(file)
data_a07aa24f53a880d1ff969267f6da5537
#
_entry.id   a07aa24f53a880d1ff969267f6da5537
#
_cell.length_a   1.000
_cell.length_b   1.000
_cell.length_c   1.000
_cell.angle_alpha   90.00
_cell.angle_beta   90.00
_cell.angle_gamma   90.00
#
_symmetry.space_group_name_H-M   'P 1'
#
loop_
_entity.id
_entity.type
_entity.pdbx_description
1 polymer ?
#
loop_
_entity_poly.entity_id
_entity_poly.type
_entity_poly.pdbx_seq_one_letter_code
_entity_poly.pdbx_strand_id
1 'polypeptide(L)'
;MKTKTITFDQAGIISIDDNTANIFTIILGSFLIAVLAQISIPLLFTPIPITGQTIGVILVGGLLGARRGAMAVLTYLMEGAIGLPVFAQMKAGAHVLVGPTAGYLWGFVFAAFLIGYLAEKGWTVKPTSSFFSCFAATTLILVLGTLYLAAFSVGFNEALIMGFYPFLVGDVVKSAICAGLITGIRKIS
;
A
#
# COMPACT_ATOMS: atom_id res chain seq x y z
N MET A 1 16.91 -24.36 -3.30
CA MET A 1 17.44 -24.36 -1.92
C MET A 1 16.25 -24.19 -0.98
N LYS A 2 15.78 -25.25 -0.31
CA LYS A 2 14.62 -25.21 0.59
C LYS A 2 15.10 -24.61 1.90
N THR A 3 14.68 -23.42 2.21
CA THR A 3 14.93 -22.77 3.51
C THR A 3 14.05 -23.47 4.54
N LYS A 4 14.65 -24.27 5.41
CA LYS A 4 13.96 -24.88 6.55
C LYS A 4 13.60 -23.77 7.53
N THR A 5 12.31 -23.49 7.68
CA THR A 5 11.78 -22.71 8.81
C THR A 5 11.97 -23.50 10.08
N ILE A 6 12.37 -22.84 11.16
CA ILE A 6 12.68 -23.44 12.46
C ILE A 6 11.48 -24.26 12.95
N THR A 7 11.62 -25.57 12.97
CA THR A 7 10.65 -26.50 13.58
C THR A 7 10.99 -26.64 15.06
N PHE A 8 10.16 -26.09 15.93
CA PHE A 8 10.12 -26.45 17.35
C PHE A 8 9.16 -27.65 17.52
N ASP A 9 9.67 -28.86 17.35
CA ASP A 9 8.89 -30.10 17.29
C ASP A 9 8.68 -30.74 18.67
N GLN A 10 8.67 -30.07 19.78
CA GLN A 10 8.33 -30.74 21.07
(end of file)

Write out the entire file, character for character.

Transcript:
data_a07aa24f53a880d1ff969267f6da5537
#
_entry.id   a07aa24f53a880d1ff969267f6da5537
#
_cell.length_a   1.000
_cell.length_b   1.000
_cell.length_c   1.000
_cell.angle_alpha   90.00
_cell.angle_beta   90.00
_cell.angle_gamma   90.00
#
_symmetry.space_group_name_H-M   'P 1'
#
loop_
_entity.id
_entity.type
_entity.pdbx_description
1 polymer ?
#
loop_
_entity_poly.entity_id
_entity_poly.type
_entity_poly.pdbx_seq_one_letter_code
_entity_poly.pdbx_strand_id
1 'polypeptide(L)'
;MKTKTITFDQAGIISIDDNTANIFTIILGSFLIAVLAQISIPLLFTPIPITGQTIGVILVGGLLGARRGAMAVLTYLMEGAIGLPVFAQMKAGAHVLVGPTAGYLWGFVFAAFLIGYLAEKGWTVKPTSSFFSCFAATTLILVLGTLYLAAFSVGFNEALIMGFYPFLVGDVVKSAICAGLITGIRKIS
;
A
#
# COMPACT_ATOMS: atom_id res chain seq x y z
N MET A 1 16.91 -24.36 -3.30
CA MET A 1 17.44 -24.36 -1.92
C MET A 1 16.25 -24.19 -0.98
N LYS A 2 15.78 -25.25 -0.31
CA LYS A 2 14.62 -25.21 0.59
C LYS A 2 15.10 -24.61 1.90
N THR A 3 14.68 -23.42 2.21
CA THR A 3 14.93 -22.77 3.51
C THR A 3 14.05 -23.47 4.54
N LYS A 4 14.65 -24.27 5.41
CA LYS A 4 13.96 -24.88 6.55
C LYS A 4 13.60 -23.77 7.53
N THR A 5 12.31 -23.49 7.68
CA THR A 5 11.78 -22.71 8.81
C THR A 5 11.97 -23.50 10.08
N ILE A 6 12.37 -22.84 11.16
CA ILE A 6 12.68 -23.44 12.46
C ILE A 6 11.48 -24.26 12.95
N THR A 7 11.62 -25.57 12.97
CA THR A 7 10.65 -26.50 13.58
C THR A 7 10.99 -26.64 15.06
N PHE A 8 10.16 -26.09 15.93
CA PHE A 8 10.12 -26.45 17.35
C PHE A 8 9.16 -27.65 17.52
N ASP A 9 9.67 -28.86 17.35
CA ASP A 9 8.89 -30.10 17.29
C ASP A 9 8.68 -30.74 18.67
N GLN A 10 8.67 -30.07 19.78
CA GLN A 10 8.33 -30.74 21.07